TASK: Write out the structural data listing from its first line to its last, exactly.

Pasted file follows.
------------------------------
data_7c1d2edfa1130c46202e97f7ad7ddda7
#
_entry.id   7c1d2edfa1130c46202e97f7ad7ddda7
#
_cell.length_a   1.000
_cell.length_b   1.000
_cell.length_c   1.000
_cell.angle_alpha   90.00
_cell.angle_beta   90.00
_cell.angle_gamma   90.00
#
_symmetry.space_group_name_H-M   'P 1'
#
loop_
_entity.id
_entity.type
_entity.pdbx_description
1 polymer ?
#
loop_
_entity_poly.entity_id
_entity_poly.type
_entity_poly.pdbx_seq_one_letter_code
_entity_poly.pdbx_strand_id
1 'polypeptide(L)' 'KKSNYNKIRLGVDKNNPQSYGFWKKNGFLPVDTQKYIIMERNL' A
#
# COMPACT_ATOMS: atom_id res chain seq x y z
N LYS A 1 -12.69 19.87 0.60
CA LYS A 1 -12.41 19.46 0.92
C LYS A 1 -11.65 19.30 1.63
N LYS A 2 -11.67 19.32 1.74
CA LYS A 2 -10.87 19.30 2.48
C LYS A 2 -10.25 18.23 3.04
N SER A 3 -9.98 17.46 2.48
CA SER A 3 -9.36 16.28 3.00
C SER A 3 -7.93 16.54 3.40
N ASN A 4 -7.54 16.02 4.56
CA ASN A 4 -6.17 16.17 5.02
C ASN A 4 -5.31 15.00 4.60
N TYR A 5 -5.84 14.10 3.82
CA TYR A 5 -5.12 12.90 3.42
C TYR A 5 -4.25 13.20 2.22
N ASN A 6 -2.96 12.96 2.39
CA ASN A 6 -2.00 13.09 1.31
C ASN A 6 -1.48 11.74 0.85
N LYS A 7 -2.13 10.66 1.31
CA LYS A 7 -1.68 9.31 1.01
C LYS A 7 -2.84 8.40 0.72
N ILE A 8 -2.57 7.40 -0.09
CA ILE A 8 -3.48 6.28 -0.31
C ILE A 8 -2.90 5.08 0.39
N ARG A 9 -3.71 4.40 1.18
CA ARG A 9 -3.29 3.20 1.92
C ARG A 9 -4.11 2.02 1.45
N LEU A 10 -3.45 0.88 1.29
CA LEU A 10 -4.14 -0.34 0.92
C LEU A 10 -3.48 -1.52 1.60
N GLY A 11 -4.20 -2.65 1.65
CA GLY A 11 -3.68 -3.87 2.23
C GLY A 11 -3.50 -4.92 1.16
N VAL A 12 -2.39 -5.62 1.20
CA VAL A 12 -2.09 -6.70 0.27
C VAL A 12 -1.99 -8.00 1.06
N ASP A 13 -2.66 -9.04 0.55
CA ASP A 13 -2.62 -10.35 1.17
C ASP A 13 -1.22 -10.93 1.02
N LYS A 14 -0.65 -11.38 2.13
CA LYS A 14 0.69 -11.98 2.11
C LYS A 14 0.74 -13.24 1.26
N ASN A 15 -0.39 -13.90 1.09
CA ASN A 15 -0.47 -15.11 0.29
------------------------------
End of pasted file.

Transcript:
data_7c1d2edfa1130c46202e97f7ad7ddda7
#
_entry.id   7c1d2edfa1130c46202e97f7ad7ddda7
#
_cell.length_a   1.000
_cell.length_b   1.000
_cell.length_c   1.000
_cell.angle_alpha   90.00
_cell.angle_beta   90.00
_cell.angle_gamma   90.00
#
_symmetry.space_group_name_H-M   'P 1'
#
loop_
_entity.id
_entity.type
_entity.pdbx_description
1 polymer ?
#
loop_
_entity_poly.entity_id
_entity_poly.type
_entity_poly.pdbx_seq_one_letter_code
_entity_poly.pdbx_strand_id
1 'polypeptide(L)' 'KKSNYNKIRLGVDKNNPQSYGFWKKNGFLPVDTQKYIIMERNL' A
#
# COMPACT_ATOMS: atom_id res chain seq x y z
N LYS A 1 -12.69 19.87 0.60
CA LYS A 1 -12.41 19.46 0.92
C LYS A 1 -11.65 19.30 1.63
N LYS A 2 -11.67 19.32 1.74
CA LYS A 2 -10.87 19.30 2.48
C LYS A 2 -10.25 18.23 3.04
N SER A 3 -9.98 17.46 2.48
CA SER A 3 -9.36 16.28 3.00
C SER A 3 -7.93 16.54 3.40
N ASN A 4 -7.54 16.02 4.56
CA ASN A 4 -6.17 16.17 5.02
C ASN A 4 -5.31 15.00 4.60
N TYR A 5 -5.84 14.10 3.82
CA TYR A 5 -5.12 12.90 3.42
C TYR A 5 -4.25 13.20 2.22
N ASN A 6 -2.96 12.96 2.39
CA ASN A 6 -2.00 13.09 1.31
C ASN A 6 -1.48 11.74 0.85
N LYS A 7 -2.13 10.66 1.31
CA LYS A 7 -1.68 9.31 1.01
C LYS A 7 -2.84 8.40 0.72
N ILE A 8 -2.57 7.40 -0.09
CA ILE A 8 -3.48 6.28 -0.31
C ILE A 8 -2.90 5.08 0.39
N ARG A 9 -3.71 4.40 1.18
CA ARG A 9 -3.29 3.20 1.92
C ARG A 9 -4.11 2.02 1.45
N LEU A 10 -3.45 0.88 1.29
CA LEU A 10 -4.14 -0.34 0.92
C LEU A 10 -3.48 -1.52 1.60
N GLY A 11 -4.20 -2.65 1.65
CA GLY A 11 -3.68 -3.87 2.23
C GLY A 11 -3.50 -4.92 1.16
N VAL A 12 -2.39 -5.62 1.20
CA VAL A 12 -2.09 -6.70 0.27
C VAL A 12 -1.99 -8.00 1.06
N ASP A 13 -2.66 -9.04 0.55
CA ASP A 13 -2.62 -10.35 1.17
C ASP A 13 -1.22 -10.93 1.02
N LYS A 14 -0.65 -11.38 2.13
CA LYS A 14 0.69 -11.98 2.11
C LYS A 14 0.74 -13.24 1.26
N ASN A 15 -0.39 -13.90 1.09
CA ASN A 15 -0.47 -15.11 0.29